Sometimes when you’re asked to plan or deliver a project, you can find yourself overwhelmed by all the different ways of presenting the work on the paper.
This article takes you through three key frameworks (models) you can use to articulate your work, and explains which models work best in which circumstances.
Frameworks are important because without them, we risk failing to communicate our work effectively to our beneficiaries, funders, partners or our own staff and volunteers.
At best this leads to disorganisation, confusion and a lack of shared purpose. At worst it can cost organisations thousands of pounds in lost funding or lead to ineffective or even harmful work being delivered without the organisation even realising.
1. Logic model
- This is the simplest of the three models and takes the least amount of planning.
- It is easy for the reader to understand as well as being easy for the person delivering it to write up.
- Although not advisable, this is an exercise that could be done in less than five minutes if a project or service has already been thought through or is already being delivered.
- It fails to convey the complexity of how change (outcomes) are brought about – there is no sense of causation or links between outcomes or which activities deliver which outcomes.
- It doesn’t provide any information or guidance on how success will be measured (indicators).
WHEN TO USE IT
Choosing the logic model may work as a good way of supporting staff new to impact practice to begin taking responsibility for planning the outcomes of their work.
If a project or service is being proposed in very early stages, such as an Expression of Interest to a grant funder or a proposal by a staff member to a senior manager, the logic model can help convey simple information clearly and quickly without too much of an investment in time.
2. Theory of Change
- This model is very good at conveying the complexity of change (outcomes) and the cause/effect nature of work. It shows which projects or programme are delivering which changes.
- It provides a good opportunity to get the whole organisation involved in the design.
- It works well for showing how the work of different teams, departments, projects or programmes contribute to the same goals.
- It can be difficult for the reader to make sense of, especially if it involves a lot of activities and changes (which it mostly will if it’s done at an organisation-wide level). It is advisable to do a narrative version alongside the visual depiction or at least a short explanation of how a Theory of Change should be ‘read’.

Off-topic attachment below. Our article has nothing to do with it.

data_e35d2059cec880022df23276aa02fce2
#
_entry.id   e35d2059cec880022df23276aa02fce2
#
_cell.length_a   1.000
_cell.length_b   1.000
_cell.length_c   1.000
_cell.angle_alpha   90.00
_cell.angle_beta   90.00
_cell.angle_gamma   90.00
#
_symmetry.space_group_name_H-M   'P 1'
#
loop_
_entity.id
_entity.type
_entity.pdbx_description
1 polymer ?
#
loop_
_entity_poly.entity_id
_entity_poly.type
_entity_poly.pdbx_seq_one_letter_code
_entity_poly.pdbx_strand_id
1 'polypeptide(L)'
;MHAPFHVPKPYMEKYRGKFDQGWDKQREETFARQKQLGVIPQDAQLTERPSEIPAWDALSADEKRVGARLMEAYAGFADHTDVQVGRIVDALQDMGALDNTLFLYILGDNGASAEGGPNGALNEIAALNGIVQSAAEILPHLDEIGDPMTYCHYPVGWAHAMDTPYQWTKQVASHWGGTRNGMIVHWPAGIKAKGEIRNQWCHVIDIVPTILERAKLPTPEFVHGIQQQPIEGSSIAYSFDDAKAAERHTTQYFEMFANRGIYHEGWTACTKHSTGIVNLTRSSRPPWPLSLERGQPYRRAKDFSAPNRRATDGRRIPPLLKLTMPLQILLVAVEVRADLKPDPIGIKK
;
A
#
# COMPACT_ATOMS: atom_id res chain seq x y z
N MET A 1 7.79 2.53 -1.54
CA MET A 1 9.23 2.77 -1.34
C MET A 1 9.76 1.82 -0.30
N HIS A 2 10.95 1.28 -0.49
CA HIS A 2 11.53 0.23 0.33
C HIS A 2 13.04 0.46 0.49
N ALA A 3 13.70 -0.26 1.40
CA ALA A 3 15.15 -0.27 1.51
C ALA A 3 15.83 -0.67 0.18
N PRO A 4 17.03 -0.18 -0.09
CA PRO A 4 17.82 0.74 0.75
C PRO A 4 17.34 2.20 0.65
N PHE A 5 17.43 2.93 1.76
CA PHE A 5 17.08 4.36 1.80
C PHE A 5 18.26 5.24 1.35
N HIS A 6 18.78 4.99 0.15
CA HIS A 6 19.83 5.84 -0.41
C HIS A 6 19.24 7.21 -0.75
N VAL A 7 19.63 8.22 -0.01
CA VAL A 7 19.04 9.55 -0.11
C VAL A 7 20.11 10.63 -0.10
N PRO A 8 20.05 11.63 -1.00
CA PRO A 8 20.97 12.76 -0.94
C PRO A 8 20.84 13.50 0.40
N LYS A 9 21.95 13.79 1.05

- Like the logic model, it doesn’t provide any information or guidance on how success will be measured (indicators).
WHEN TO USE IT
This is a good model to use if you want to explain to stakeholders how your organisation plans to effect change.
It can also be a helpful model to use if you are going through a strategic review.
If you are struggling to bring an organisation together after rifts or even mergers, this can be a helpful exercise to get everybody working together and understanding how their work support each other and the overall goals of the organisation.
3. Monitoring and Evaluation Framework
- This model is necessary to answer the question “How will we know when we’re successful?” as it provides a plan for how success will be measured (indicators).
- It is a very handy model to have for continuity should staff leave or join as it provides a good level of instruction regarding who has responsibility for doing and what and when in terms of impact practice.
- It demonstrates a very considered level of thinking about a project or programme.
- Of the three models, this one can be the hardest for staff new to impact practice to understand, particularly when it comes to defining indicators (measures) for outputs and outcomes. It also requires staff to consider what tools they will use to measure their indicators, which may require designing tools from scratch. As a result, this model may take the most planning time.
- It doesn’t show the cause and effect nature of different levels of outcomes, nor does it show which output causes which outcomes. However, you may be able to redesign your framework by adding columns which link outputs and outcomes especially if you number or letter them.
WHEN TO USE IT
This is a good model to use when it’s clear a project will likely be going ahead, or when a finer level of detail is required, for example when bidding for a tender.
Where there are existing projects without written or consolidated frameworks, it is advisable to ask staff involved in delivery to complete this framework to avoid loss of knowledge if staff move or leave.
All three models can be done at any level: an individual project, a whole programme or for a whole organisation. They are meant to be planning tools designed prior to intervention; reviewed and perfected as the intervention is delivered and new things are learned.
However, none of us are likely working in perfect circumstances and so it is a good idea to put these in place retrospectively if a service is already underway.
All three have their pros and their cons. The use of one model may be more appropriate in one particular circumstance than another so it is important to consider the context when deciding which model to use.
In an ideal situation, because all three have their own merits and purposes, you would have a service or organisation articulated through all three models at the same time. You can then choose which is the best model to communicate to a stakeholder depending on the circumstance, as well us understanding a service or organisation from every angle yourself.